Historically, the business sector has exploited natural resources in order to generate wealth; however, such unregulated activity in nature has endangered the delicate equilibrium necessary for human survival (Hurtado et al., 2016). Given the present and future ecological challenges, businesses from both the production and service sectors must accordingly take on their corresponding responsibility and for this, a paradigm shift is an absolute necessity (Secretaría de Economía, 2009).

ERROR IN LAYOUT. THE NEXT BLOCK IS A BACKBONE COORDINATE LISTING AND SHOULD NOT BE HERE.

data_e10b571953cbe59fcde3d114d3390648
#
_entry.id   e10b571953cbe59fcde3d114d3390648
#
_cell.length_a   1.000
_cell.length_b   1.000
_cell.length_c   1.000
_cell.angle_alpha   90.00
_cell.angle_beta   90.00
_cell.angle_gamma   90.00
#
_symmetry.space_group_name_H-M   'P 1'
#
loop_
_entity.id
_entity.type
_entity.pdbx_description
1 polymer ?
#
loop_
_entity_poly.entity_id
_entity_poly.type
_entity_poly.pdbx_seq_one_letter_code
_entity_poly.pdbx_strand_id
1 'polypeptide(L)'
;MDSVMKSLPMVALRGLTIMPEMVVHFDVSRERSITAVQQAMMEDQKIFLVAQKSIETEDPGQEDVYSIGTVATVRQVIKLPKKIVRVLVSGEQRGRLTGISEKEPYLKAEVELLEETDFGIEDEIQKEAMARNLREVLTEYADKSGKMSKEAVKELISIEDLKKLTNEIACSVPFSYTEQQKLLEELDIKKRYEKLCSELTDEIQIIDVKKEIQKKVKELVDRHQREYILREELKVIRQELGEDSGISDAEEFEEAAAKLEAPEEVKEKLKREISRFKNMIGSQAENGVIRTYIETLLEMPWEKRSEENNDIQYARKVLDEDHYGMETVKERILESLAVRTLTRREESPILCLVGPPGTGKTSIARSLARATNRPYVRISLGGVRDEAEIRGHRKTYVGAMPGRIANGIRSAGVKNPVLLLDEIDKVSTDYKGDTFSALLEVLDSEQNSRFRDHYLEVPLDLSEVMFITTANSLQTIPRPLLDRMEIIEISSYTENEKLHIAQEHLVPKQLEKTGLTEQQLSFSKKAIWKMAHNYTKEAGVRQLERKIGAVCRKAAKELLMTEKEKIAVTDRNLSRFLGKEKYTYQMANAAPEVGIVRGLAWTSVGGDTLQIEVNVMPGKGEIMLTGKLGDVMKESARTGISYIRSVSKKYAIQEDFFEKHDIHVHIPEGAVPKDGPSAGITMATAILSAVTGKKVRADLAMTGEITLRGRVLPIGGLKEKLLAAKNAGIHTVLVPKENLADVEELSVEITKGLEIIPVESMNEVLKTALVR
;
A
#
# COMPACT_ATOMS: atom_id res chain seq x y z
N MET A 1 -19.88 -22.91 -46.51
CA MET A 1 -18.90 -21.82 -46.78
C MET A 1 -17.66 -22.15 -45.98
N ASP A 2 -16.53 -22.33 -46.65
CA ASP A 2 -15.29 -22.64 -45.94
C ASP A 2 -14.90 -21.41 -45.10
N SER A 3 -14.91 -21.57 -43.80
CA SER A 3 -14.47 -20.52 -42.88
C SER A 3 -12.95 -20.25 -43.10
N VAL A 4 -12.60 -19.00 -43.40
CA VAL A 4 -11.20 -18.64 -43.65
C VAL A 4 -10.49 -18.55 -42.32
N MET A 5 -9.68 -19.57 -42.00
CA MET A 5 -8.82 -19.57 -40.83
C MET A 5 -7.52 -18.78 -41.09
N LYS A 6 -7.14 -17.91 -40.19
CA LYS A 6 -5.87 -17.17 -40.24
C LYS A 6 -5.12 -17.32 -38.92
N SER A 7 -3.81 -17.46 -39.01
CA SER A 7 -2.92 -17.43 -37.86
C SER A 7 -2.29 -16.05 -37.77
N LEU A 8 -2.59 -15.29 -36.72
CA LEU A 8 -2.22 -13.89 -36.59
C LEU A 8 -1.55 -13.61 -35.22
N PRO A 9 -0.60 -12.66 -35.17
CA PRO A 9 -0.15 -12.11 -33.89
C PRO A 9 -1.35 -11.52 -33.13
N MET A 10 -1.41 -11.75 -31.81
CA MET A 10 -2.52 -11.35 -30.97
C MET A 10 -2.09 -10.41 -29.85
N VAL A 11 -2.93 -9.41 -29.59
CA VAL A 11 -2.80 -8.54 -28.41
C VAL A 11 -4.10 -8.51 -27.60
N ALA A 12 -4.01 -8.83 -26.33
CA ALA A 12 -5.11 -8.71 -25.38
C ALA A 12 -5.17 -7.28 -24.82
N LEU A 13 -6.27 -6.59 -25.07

Understanding this necessary paradigm shift involves reconsidering the manner in which a business has traditionally been connected with its surroundings. The Business-Nature relationship has been formulated according to various paradigms (Heredia-Escorza et al., 2011). The first of these is that of the provider; in other words, the business may take indiscriminately from nature whatever it needs in order to survive and grow, without any concern for the natural environment. A second paradigm is that of conquest, according to which the business seeks to dominate nature. The business sees itself as being above the natural environment, in a dominant position over nature. As a result of these two prevailing paradigms, businesses have brought about drastic changes in the environment and have substantially altered their ecosystems. A third paradigm involves the perception of the environment as a home in which we must live and for whose care the business must assume responsibility. There is also a fourth paradigm, of a bio centric relationship, which views nature as something into which the business is integrated and not separated from. To use a metaphor, the business is but one thread that forms the entire network of nature, meaning that whatever it does to the environment, it is ultimately doing to itself. A business that functions according to the bio centric paradigm respects the biological system and the components that govern this relationship, attempting to integrate its business activity in a way that is harmonious with nature. This paradigm forms a strong link with the concept of the circular economy (Madero & Zárate, 2016).